Hey there. In reference to the last item on the To Do List I posted yesterday that I’ve been working on ALL DAY, I just wanted to check in and simultaneously rip out all my hair as I wonder why the hell on earth is iMovie automatically letterboxing all 4,345,345 preliminary and entirely unedited clips that I’ve culled from the bazillion hours of raw footage we shot in Africa.

Indeed, I had just finished importing the last of close to 200 clips when the next thing I know I’ve got a dialogue box popping up that’s titled “Letterboxing” and below that it says “Please wait. This may take awhile.” EVen better there’s no “cancel” button. It’s just going to go ahead and letterbox.

And gawd damn right it’ll take a while. Those clips range from several seconds to several freaking minutes and I’m well aware how long it takes to letterbox one much less all of them (which it is doing — and did I mention I didn’t tell it to?). Not only that, but they’re unedited. I may just end up with a few choice seconds of most of them AND BY CHRIST I DID NOT WANT THEM FUCKING LETTERBOXED BEFORE DURING OR AT LEAST NOT UNTIL AFTER THIS ALREADY TORTUROUS ORDEAL!

Case in point: 15 minutes into it and it’s letterboxing clip number 10. Ten! Do the math 200 divided by 10 = 20 times 15 =300 minutes equals five fucking hours! At this rate it would be quicker for me to force-kill the program and just START THE HELL OVER!

You know that scene in the Diane Keaton’s Baby Boom where she’s up in Vermont or Maine or Nova Scotia for all I give a shit and her well’s gone dry and she finds out how much it’ll cost to tap into the county line and she has a four-alarm hysterical before fainting flat into the snow?

Oh but I can relate.

UPDATE (5:07 p.m.): I couldn’t take it anymore and I stuck a virtual shotgun to iMovie’s head and force-quit its ass. I feel better now.

So you may have slogged through my nervous breakdown post last week in which I went to Fry’s Electronics store in Burbank and left with a hard drive and the voice of Steve Jobs in my head, all but doomed to get me some iMac goodness because my nearly four-year-old eMac is, well, just a cranky shadow of its former, loveable entry-level self.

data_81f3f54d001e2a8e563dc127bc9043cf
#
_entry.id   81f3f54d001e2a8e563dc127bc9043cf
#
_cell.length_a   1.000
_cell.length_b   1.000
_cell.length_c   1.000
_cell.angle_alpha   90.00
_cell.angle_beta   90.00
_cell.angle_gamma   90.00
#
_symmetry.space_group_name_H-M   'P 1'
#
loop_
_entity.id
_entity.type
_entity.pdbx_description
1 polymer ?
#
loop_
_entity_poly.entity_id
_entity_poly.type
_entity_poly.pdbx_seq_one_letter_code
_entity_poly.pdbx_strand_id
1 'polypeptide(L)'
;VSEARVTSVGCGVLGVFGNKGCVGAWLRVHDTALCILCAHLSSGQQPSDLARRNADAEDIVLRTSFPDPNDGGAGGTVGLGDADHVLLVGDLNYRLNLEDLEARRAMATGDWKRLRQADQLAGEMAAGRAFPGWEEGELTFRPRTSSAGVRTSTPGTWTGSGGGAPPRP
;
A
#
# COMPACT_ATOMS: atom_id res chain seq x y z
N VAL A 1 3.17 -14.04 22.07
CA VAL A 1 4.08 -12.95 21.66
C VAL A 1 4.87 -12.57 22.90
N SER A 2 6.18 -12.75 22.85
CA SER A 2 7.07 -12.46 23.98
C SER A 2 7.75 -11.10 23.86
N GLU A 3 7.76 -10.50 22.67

But I was good. In the weekend that passed I avoided the nearby Apple stores. Yes, I dallied online at MacMall and MacWarehouse, customizing the purchase of my new computer. But I never got down to actually making the buy because I just get worn out and preturbed by all the free-after-mail-in-rebate sidecrap that you end up buying with the computer: gigabytes of RAM and a graphics tablet, and an Epson all-in-one printer. By the time I got to the checkout, the bill was up over $2000 — and that was without the three-year and $169 AppleCare Protection Plan.

Sure, after printing out and completing the not-easily-found rebate forms and being sure to submit them within the required time window with the corresponding original UPC codes, receipts, an original sonnet and a notarized blood sample I’d be getting $300 of that back in various checks that may or may not arrive in six weeks to four months.

Keep all that bullshit, I said.

Then came yesterday. I had to go to Samy’s Camera on Fairfax to pick up my repaired Canon G3, and guess what’s near there? Yes, The Grove. And what’s in The Grove. Yes, an Apple store.

But I was good. After I got the camera I headed up Fairfax to Third and made a right. With The Grove slipping past me on my left as I headed east, I said to myself “No, I will not be buying an iMac at The Grove today.”

The voice of Steve Jobs inside my head cursed.

But there was reason to my resolve. See, Apple Stores only carry the brandest of the brand new iMac’s with their Intel chips, and from my excursions online with MacMall I found they’re clearing out the last of the iMac G5s at a pretty substantial pricebreak. Being something of an Apple loyalist, I scoffed at the news that it would be putting Intel inside its next generation of computers, and decided I would get me one of the last remaining “true” Apples. Of course, it didn’t hurt that the 20-inch iMac G5 was only a couple hundred or so more than its newer 17-inch counterpart.